12 Dec 2023
Lawrence Livermore, Rochester, and Colorado teams share $42M award to push for inertial fusion energy.
The US Department of Energy (DOE) has awarded $42 million to three new laser fusion “hubs” that will attempt to develop the technology towards a viable future source of clean energy.
Led by researchers at Colorado State University (CSU), the University of Rochester, and Lawrence Livermore National Laboratory (LLNL), the three teams will seek to build on the ground-breaking work at LLNL’s National Ignition Facility (NIF), where fusion with energy gain, or “burn”, was first achieved almost exactly a year ago and since repeated three times.
Known collectively as “IFE-STAR” (short for Inertial Fusion Energy Science and Technology Accelerated Research), the program will aim to develop high-gain target designs, high-efficiency lasers at high repetition rates, IFE-relevant fusion target manufacturing, tracking, and engagement, alongside a supporting ecosystem and workforce.
The US Secretary of Energy Jennifer Granholm said in a DOE release: “Harnessing fusion energy is one of the greatest scientific and technological challenges of the 21st century.
“We now have the confidence that it’s not only possible, but probable, that fusion energy can be a reality. The scientists in these hubs will be the vanguard of game-changing and planet-saving breakthroughs.”
The efforts are in support of a presidential “Moonshot” goal of demonstrating a proof-of-concept for several different types of fusion power plants by 2032, while at the COP28 climate summit the US delegation launched an international strategy in support of fusion energy development.
According to the DOE, the IFE-STAR program will see both the LLNL and CSU-led teams receive $16 million for a four-year term, while the Rochester effort gets $10 million.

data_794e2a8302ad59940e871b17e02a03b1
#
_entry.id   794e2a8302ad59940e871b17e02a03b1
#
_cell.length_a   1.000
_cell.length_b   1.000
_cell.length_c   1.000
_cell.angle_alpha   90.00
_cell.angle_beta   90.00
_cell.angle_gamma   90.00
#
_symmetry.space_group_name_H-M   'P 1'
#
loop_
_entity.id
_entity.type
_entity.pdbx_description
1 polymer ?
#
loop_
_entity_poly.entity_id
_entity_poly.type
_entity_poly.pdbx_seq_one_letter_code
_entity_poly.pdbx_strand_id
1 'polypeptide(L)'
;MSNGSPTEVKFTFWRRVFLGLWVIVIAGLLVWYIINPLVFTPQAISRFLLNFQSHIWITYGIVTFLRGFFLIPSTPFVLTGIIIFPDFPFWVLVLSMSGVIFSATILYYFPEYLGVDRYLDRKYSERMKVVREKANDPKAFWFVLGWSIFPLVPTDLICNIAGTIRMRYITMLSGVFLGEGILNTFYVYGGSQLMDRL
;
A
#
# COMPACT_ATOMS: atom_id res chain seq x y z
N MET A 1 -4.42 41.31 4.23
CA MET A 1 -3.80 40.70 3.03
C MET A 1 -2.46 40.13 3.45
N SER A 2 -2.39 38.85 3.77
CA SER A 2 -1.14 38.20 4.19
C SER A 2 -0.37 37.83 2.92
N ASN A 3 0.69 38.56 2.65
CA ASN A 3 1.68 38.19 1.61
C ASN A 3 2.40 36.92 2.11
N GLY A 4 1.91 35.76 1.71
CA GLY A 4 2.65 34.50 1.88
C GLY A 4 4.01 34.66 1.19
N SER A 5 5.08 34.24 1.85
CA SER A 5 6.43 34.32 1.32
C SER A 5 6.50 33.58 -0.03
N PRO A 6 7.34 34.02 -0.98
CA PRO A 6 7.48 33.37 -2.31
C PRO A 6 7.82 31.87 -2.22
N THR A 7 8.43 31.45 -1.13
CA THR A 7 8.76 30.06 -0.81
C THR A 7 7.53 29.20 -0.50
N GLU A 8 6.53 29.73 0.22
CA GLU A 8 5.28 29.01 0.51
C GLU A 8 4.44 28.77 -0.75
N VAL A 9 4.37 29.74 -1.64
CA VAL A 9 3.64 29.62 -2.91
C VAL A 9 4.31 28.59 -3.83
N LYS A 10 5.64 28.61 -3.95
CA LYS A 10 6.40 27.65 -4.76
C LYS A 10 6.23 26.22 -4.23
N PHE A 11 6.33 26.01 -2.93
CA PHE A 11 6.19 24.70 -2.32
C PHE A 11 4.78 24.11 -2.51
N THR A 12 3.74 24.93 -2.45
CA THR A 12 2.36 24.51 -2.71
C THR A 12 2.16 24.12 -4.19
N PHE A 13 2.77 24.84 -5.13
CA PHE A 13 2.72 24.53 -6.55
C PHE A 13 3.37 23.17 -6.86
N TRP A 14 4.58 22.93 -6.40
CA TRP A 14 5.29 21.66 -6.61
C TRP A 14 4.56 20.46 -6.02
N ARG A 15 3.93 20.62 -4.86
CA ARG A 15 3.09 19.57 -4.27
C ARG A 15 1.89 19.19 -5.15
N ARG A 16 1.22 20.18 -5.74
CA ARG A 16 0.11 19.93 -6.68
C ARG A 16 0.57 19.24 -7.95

Each of the hubs features a number of collaborating laboratories and commercial partners, alongside some international engagement: the Fraunhofer Institute of Laser Technology (ILT) and Trumpf are both part of the LLNL hub, while Munich-headquartered startup Marvel Fusion joins the CSU-coordinated effort.
Led by Tammy Ma, the IFE “STARFIRE” (Science and Technology Accelerated Research for Fusion Innovation and Reactor Engineering) hub at LLNL features participants from seven universities and four US national labs, along with Fraunhofer ILT, and will include development of diode-pumped laser sources.
Trumpf is one of several commercial partners involved, with others including the fusion-focused startups Xcimer Energy, Focused Energy Inc., and Longview Fusion Energy Systems - the latter having been founded by former NIF director Ed Moses.
“We are incredibly excited to bring together an excellent team to advance fusion energy, in synergy with our stewardship mission,” said Ma in an LLNL release, with ILT director Constantin Haefner adding:
“Germany, with its rich history in research and development of lasers, optics, production engineering, power plant technology, and more, is excellently positioned to develop key technologies for the realization of practical fusion power plants.”
CSU’s petawatt upgrade
Known as “RISE”, and featuring the SLAC National Accelerator Laboratory as its co-leader, the CSU-headquartered effort will take shape under principal investigator Carmen Menoni.